Concerning the Doppler shift, I have been looking at the ephemeris generated by JPL Horizons web interface. At this time of the year, Mars and Earth are moving away from each other so the Doppler shift will be dominated by the range rate between the two planets. The orbit of Mars Express around Mars can be observed by this Doppler shift oscillating between two values. On March 3, the oscillation will be roughly between 7.3 to 12.5 km/s resulting in a Doppler shift between 200 and 350 kHz with a period of 7 hours:

Date__(UT)__HR:MN Azi_(a-appr)_Elev delta deldot S-O-T /r
2010-Mar-03 12:00 *r 44.3857 0.0718 0.78932354310229 11.1852087 137.6854 /T
2010-Mar-03 12:30 * 50.5231 3.1913 0.78946087508986 11.6142978 137.6635 /T
2010-Mar-03 13:00 * 56.5265 6.5964 0.78960254573254 11.9176387 137.6415 /T
2010-Mar-03 13:30 * 62.4270 10.2445 0.78974736351007 12.1426231 137.6193 /T
2010-Mar-03 14:00 * 68.2648 14.0936 0.78989453336189 12.3108050 137.5969 /T
2010-Mar-03 14:30 * 74.0891 18.1025 0.79004342478087 12.4288177 137.5742 /T
2010-Mar-03 15:00 * 79.9584 22.2300 0.79019340567595 12.4891937 137.5514 /T
2010-Mar-03 15:30 * 85.9418 26.4339 0.79034362769204 12.4603569 137.5283 /T
2010-Mar-03 16:00 * 92.1210 30.6697 0.79049254590969 12.2459365 137.5050 /T
2010-Mar-03 16:30 * 98.5934 34.8883 0.79063632341205 11.5023192 137.4814 /T
2010-Mar-03 17:00 C 105.4752 39.0329 0.79076193096873 8.8729735 137.4577 /T
2010-Mar-03 17:30 N 112.9049 43.0339 0.79085460119582 7.7994185 137.4351 /T
2010-Mar-03 18:00 N 121.0408 46.8078 0.79096079023597 9.7083822 137.4134 /T
2010-Mar-03 18:30 A 130.0480 50.2537 0.79108469006353 10.7829081 137.3915 /T
2010-Mar-03 19:00 140.0731 53.2460 0.79121862213031 11.4324332 137.3693 /T
2010-Mar-03 19:30 151.1869 55.6385 0.79135901132806 11.8780500 137.3470 /T
2010-Mar-03 20:00 163.3031 57.2784 0.79150401404296 12.2087075 137.3244 /T
2010-Mar-03 20:30 176.1098 58.0358 0.79165251591848 12.4639928 137.3017 /T
2010-Mar-03 21:00 t 189.0909 57.8425 0.79180373020367 12.6611863 137.2789 /T
2010-Mar-03 21:30 201.6721 56.7165 0.79195699075542 12.8035934 137.2558 /T
2010-Mar-03 22:00 m 213.4087 54.7551 0.79211158678530 12.8795690 137.2326 /T
2010-Mar-03 22:30 m 224.0838 52.1019 0.79226652008935 12.8488984 137.2092 /T
2010-Mar-03 23:00 m 233.6851 48.9097 0.79241990790189 12.5882130 137.1856 /T
2010-Mar-03 23:30 m 242.3230 45.3178 0.79256684230434 11.6337681 137.1618 /T
2010-Mar-04 00:00 m 250.1570 41.4426 0.79269056949806 8.4958690 137.1381 /T
2010-Mar-04 00:30 m 257.3492 37.3764 0.79278746204570 8.6897914 137.1158 /T
2010-Mar-04 01:00 m 264.0503 33.1954 0.79290340477852 10.4123533 137.0940 /T
2010-Mar-04 01:30 m 270.3909 28.9637 0.79303487629095 11.3531489 137.0722 /T
2010-Mar-04 02:00 m 276.4794 24.7346 0.79317518946651 11.9281843 137.0502 /T
2010-Mar-04 02:30 m 282.4067 20.5555 0.79332120377351 12.3189920 137.0281 /T
2010-Mar-04 03:00 m 288.2493 16.4696 0.79347121486610 12.6006078 137.0058 /T
2010-Mar-04 03:30 m 294.0717 12.5188 0.79362414053192 12.8071911 136.9835 /T
2010-Mar-04 04:00 Am 299.9287 8.7442 0.79377918105395 12.9534316 136.9610 /T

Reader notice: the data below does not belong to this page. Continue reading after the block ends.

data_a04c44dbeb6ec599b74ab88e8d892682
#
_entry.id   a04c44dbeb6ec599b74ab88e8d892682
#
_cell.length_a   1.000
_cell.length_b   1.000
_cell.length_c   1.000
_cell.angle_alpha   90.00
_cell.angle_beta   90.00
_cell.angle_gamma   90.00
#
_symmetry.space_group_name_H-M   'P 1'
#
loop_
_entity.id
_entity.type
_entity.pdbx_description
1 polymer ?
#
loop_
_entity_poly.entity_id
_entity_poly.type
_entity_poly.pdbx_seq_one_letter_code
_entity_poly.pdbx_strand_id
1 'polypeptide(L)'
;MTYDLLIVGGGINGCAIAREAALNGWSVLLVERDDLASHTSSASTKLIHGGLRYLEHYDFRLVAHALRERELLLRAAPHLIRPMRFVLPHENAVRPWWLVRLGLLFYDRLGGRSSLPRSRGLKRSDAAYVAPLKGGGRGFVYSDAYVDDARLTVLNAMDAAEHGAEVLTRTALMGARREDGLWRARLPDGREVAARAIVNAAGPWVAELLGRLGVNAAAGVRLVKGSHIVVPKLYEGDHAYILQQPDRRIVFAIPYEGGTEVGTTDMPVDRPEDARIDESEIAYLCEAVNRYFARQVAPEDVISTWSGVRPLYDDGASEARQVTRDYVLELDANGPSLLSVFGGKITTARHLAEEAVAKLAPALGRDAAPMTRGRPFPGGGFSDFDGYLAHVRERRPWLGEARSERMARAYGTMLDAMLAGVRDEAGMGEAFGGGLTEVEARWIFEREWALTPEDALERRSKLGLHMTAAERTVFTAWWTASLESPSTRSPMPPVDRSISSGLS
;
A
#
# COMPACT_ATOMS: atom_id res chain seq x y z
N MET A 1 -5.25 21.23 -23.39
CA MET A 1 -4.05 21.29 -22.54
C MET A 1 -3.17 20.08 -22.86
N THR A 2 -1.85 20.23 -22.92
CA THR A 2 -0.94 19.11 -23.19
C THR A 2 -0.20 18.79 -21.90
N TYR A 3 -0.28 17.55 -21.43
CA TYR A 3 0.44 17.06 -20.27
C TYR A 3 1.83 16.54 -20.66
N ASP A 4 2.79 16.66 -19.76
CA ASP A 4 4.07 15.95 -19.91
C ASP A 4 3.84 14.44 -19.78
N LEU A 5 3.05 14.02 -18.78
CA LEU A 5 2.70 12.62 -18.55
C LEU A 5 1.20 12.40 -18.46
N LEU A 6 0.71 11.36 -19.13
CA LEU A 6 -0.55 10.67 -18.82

2010-Mar-04 04:30 Am 305.8659 5.1872 0.79393563141900 13.0406358 136.9384 /T
2010-Mar-04 05:00 Nm 311.9199 1.8902 0.79409271234490 13.0538218 136.9157 /T

Delta is the range in AU, deldot is the range rate in km/s. The S-O-T parameter is also interesting in general because it gives the angle between the Sun and the target as seen from the observer. It is important because having the Sun in the field of view of the antenna can increase the sky noise significantly.

The interesting question is still the magnitude of the perturbations caused by Phobos. 1 Hz? 10 Hz? 100 Hz? I don’t know but I am trying to convince myself that a relative Doppler shift of 10 Hz should be detectable with the USRP and GNU Radio, provided that the local oscillator of the down converter is stable. Fortunately, this is an experiment that I can do!

Aiming for planetary science with GNU Radio and the USRP

Thanks to the European Space Agency (ESA) and the Mars Express mission, we might have an opportunity just around the corner for doing big science with GNU Radio and the USRP!

On March 3, 2010, Mars Express will visit the Martian moon Phobos by performing a close flyby. According to ESA, the ESOC ops team is working with a number of possible scenarios, including one that would take the spacecraft to just 50 km above Phobos. At that distance the orbit of the spacecraft is expected to be influenced by the gravitational pull of Phobos. I knew this already for about a week when I first read it on the Mars Express Blog but it was first today that I realized the opportunities this event offers.

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WBX Transceiver Tests using GNU Radio and USRP

This video shows my first on-the-air tests with the WBX transceiver using the USRP (Universal Software Radio Peripheral) and GNU Radio.

The receiver was tested using wide band FM broadcast, APT signal from NOAA 17 satellite and Copenhagen VOLMET. I have also performed some tests using DVB-T signal and wireless sensor signals but I wanted to keep the video short so these were not included. I can post them in separate videos if there is interest.